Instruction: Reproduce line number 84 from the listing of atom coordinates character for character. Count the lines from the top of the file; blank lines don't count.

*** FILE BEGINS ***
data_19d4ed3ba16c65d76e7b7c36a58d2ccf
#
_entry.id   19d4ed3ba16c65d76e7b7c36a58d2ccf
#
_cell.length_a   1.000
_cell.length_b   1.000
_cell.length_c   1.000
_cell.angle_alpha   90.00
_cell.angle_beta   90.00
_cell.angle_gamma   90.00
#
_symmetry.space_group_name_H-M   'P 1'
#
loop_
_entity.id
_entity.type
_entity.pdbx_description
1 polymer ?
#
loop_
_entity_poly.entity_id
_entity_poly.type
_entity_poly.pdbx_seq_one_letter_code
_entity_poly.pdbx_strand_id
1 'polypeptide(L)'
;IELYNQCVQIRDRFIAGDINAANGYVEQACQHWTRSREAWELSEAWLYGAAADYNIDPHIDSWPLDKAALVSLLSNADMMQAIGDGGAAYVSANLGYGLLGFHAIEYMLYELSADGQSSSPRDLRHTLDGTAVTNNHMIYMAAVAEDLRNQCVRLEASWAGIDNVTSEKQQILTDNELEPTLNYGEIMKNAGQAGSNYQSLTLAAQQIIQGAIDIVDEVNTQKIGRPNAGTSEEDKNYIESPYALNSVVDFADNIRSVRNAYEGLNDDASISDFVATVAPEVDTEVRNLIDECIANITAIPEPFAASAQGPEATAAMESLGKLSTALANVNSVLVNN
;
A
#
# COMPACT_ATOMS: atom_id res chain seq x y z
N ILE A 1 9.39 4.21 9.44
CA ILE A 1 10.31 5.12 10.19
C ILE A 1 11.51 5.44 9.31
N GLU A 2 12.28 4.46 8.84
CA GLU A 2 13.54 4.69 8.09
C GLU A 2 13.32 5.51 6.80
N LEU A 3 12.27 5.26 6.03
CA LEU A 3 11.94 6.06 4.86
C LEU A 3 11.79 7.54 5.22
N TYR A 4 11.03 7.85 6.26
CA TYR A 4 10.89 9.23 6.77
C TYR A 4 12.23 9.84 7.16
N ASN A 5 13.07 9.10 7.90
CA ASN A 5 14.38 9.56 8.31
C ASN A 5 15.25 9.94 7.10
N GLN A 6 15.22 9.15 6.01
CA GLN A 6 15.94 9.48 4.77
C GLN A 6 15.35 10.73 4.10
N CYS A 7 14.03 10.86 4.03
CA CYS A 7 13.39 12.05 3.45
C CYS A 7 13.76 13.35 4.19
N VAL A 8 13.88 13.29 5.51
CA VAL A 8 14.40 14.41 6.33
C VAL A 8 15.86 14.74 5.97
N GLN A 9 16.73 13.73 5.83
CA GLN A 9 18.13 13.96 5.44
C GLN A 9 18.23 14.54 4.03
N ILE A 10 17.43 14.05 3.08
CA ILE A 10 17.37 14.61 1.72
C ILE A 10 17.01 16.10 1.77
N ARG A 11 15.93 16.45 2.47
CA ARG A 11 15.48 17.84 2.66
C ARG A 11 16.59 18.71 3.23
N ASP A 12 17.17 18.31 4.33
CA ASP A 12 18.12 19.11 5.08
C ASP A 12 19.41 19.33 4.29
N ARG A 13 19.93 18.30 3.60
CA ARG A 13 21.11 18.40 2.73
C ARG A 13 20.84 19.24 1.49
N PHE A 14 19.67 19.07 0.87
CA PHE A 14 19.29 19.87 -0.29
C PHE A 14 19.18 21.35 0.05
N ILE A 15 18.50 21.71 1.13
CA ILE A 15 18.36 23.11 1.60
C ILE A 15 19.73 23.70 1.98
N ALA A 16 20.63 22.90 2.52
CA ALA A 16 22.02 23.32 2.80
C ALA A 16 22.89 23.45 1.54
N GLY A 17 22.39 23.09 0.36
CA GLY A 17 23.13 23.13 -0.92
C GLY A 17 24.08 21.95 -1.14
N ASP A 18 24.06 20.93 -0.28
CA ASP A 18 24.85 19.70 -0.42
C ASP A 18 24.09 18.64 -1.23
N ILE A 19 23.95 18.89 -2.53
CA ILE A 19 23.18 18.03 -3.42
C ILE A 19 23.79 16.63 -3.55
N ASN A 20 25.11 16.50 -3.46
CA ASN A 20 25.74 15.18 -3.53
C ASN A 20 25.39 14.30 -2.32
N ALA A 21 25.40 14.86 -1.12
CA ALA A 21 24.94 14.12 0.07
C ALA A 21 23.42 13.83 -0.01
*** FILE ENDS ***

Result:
C ASP A 18 24.09 18.64 -1.23